And then let’s add the playAt method invocation into the touchesBegan method, to make the sound play based on touch:

Just after adding the sprite to the screen add the following line:

[[SoundContainer sharedSoundContainer] playAtX:sprite.position.x y:sprite.position.y inScreenWithRect:[[UIScreen mainScreen]applicationFrame]  withAccelerationX: xAcceleration];

So, when we touch the screen and generate a new sprite, a new sound is generated as well.

Let’s take a look at what goes on in the playAtX method:

float percY = 100.0f * yCoord / (bounds.size.height-32);
 float percX = 100.0f * xCoord / bounds.size.width;
 int quale = 0;
 for (float i=0; i<8; i++) {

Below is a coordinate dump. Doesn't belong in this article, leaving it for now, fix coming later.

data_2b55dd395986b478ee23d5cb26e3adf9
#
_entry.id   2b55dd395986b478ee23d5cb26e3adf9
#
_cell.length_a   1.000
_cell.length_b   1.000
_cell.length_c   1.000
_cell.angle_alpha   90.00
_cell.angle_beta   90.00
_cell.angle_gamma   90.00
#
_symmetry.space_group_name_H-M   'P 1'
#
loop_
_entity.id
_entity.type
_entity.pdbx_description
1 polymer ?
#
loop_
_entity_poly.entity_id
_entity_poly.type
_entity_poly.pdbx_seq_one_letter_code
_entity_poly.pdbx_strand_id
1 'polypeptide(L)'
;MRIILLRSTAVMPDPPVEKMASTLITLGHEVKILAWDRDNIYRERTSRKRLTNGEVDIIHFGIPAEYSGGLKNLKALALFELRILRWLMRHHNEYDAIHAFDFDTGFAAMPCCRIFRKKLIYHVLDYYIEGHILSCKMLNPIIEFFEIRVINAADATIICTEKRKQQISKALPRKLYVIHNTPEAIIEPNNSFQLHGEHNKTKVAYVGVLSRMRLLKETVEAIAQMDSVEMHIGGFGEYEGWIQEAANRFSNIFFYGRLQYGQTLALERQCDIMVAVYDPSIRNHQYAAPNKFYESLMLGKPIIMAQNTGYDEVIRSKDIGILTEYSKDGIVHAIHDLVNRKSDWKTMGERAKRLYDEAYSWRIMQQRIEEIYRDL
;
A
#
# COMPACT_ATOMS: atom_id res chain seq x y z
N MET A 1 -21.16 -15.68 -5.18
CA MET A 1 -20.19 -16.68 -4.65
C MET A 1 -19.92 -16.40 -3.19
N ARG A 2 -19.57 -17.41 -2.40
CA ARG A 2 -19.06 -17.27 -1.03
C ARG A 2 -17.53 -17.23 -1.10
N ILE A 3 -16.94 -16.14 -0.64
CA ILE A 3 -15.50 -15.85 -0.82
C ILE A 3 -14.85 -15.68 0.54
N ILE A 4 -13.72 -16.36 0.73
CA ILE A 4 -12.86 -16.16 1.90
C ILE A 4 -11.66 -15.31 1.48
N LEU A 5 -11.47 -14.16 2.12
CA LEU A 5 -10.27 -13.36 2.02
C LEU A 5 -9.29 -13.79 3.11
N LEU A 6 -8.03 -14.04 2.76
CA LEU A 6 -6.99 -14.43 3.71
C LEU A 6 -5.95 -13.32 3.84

if (percY>=i*12.5f && percY<(i+1)*12.5f) {
 quale = i;
 i = 9;
 [[SimpleAudioEngine sharedEngine] playEffect:[NSString stringWithFormat:@"sound-%i-%i.wav",activeLibrary,quale]  pitch: percX/100.0f pan: -0.5f*xacc gain: 0.6f ];


The percX and percY values are used to calculate a percentage corresponding to the position of the touch onto the screen  (for example 0% is to the left and 100% is to the right).

The Y percentage is used to select a sound (so if you touch along the Y axis of the screen you will use different sounds) in the for loop.

the last statement uses all parameters to finally generate the sound: the X percentage is used to control pitch and the acceleromter status is used to control panning.

To play the sound the playEffect method of the SimpleAudioEngine offered by the Cocos2D library is used.

The library related functions of this class are used to preload the sounds, to obtain better performance: the code is really simple (a loop on filenames) so we won’t get into details on that: browse the code and feel free to ask questions.

So: build again, and enjoy your sound toy!